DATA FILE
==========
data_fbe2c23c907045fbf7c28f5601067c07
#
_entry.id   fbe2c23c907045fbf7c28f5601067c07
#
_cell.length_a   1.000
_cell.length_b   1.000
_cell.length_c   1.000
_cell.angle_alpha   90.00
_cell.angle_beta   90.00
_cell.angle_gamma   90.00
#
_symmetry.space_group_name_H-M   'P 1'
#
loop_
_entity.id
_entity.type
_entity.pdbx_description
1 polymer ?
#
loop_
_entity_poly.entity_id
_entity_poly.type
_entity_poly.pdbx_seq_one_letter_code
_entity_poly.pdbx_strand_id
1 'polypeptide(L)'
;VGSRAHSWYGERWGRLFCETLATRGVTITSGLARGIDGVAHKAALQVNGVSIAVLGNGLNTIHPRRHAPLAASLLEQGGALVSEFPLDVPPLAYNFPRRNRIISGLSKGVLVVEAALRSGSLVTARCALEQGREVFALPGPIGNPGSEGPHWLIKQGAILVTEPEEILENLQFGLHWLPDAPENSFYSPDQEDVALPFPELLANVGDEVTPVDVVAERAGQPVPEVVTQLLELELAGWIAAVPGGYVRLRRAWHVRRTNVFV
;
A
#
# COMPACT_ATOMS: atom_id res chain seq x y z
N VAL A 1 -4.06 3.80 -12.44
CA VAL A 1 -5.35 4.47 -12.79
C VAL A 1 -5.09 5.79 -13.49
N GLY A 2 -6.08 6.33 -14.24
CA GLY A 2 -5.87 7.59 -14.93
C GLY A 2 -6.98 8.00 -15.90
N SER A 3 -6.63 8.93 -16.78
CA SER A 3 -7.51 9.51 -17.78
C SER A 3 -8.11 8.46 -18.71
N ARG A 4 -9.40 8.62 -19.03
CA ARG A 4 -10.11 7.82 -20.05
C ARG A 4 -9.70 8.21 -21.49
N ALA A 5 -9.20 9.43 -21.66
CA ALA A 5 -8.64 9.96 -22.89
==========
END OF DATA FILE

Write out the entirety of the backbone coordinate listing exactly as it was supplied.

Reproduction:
data_fbe2c23c907045fbf7c28f5601067c07
#
_entry.id   fbe2c23c907045fbf7c28f5601067c07
#
_cell.length_a   1.000
_cell.length_b   1.000
_cell.length_c   1.000
_cell.angle_alpha   90.00
_cell.angle_beta   90.00
_cell.angle_gamma   90.00
#
_symmetry.space_group_name_H-M   'P 1'
#
loop_
_entity.id
_entity.type
_entity.pdbx_description
1 polymer ?
#
loop_
_entity_poly.entity_id
_entity_poly.type
_entity_poly.pdbx_seq_one_letter_code
_entity_poly.pdbx_strand_id
1 'polypeptide(L)'
;VGSRAHSWYGERWGRLFCETLATRGVTITSGLARGIDGVAHKAALQVNGVSIAVLGNGLNTIHPRRHAPLAASLLEQGGALVSEFPLDVPPLAYNFPRRNRIISGLSKGVLVVEAALRSGSLVTARCALEQGREVFALPGPIGNPGSEGPHWLIKQGAILVTEPEEILENLQFGLHWLPDAPENSFYSPDQEDVALPFPELLANVGDEVTPVDVVAERAGQPVPEVVTQLLELELAGWIAAVPGGYVRLRRAWHVRRTNVFV
;
A
#
# COMPACT_ATOMS: atom_id res chain seq x y z
N VAL A 1 -4.06 3.80 -12.44
CA VAL A 1 -5.35 4.47 -12.79
C VAL A 1 -5.09 5.79 -13.49
N GLY A 2 -6.08 6.33 -14.24
CA GLY A 2 -5.87 7.59 -14.93
C GLY A 2 -6.98 8.00 -15.90
N SER A 3 -6.63 8.93 -16.78
CA SER A 3 -7.51 9.51 -17.78
C SER A 3 -8.11 8.46 -18.71
N ARG A 4 -9.40 8.62 -19.03
CA ARG A 4 -10.11 7.82 -20.05
C ARG A 4 -9.70 8.21 -21.49
N ALA A 5 -9.20 9.43 -21.66
CA ALA A 5 -8.64 9.96 -22.89